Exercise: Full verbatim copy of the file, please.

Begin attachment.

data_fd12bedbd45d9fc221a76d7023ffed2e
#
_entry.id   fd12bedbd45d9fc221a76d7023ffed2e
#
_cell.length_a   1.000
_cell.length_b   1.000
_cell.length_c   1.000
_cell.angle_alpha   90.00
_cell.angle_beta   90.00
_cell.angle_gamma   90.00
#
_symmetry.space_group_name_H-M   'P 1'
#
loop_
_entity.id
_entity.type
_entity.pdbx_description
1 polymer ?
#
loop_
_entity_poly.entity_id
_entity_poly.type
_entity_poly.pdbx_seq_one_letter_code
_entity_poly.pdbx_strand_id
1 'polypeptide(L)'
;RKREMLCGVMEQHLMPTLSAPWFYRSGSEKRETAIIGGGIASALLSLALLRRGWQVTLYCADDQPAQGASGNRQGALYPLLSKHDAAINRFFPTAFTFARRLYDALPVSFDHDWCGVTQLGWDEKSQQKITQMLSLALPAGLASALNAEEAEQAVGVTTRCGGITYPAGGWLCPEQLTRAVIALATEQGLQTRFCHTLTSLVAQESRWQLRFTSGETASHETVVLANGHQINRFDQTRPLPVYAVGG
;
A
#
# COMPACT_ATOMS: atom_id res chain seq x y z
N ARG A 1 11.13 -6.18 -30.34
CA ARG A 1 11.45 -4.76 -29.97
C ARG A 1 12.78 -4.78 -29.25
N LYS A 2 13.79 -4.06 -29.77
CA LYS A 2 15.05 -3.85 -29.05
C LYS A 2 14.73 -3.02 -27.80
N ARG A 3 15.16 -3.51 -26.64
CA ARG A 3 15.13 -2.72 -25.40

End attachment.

data_fd12bedbd45d9fc221a76d7023ffed2e
#
_entry.id   fd12bedbd45d9fc221a76d7023ffed2e
#
_cell.length_a   1.000
_cell.length_b   1.000
_cell.length_c   1.000
_cell.angle_alpha   90.00
_cell.angle_beta   90.00
_cell.angle_gamma   90.00
#
_symmetry.space_group_name_H-M   'P 1'
#
loop_
_entity.id
_entity.type
_entity.pdbx_description
1 polymer ?
#
loop_
_entity_poly.entity_id
_entity_poly.type
_entity_poly.pdbx_seq_one_letter_code
_entity_poly.pdbx_strand_id
1 'polypeptide(L)'
;RKREMLCGVMEQHLMPTLSAPWFYRSGSEKRETAIIGGGIASALLSLALLRRGWQVTLYCADDQPAQGASGNRQGALYPLLSKHDAAINRFFPTAFTFARRLYDALPVSFDHDWCGVTQLGWDEKSQQKITQMLSLALPAGLASALNAEEAEQAVGVTTRCGGITYPAGGWLCPEQLTRAVIALATEQGLQTRFCHTLTSLVAQESRWQLRFTSGETASHETVVLANGHQINRFDQTRPLPVYAVGG
;
A
#
# COMPACT_ATOMS: atom_id res chain seq x y z
N ARG A 1 11.13 -6.18 -30.34
CA ARG A 1 11.45 -4.76 -29.97
C ARG A 1 12.78 -4.78 -29.25
N LYS A 2 13.79 -4.06 -29.77
CA LYS A 2 15.05 -3.85 -29.05
C LYS A 2 14.73 -3.02 -27.80
N ARG A 3 15.16 -3.51 -26.64
CA ARG A 3 15.13 -2.72 -25.40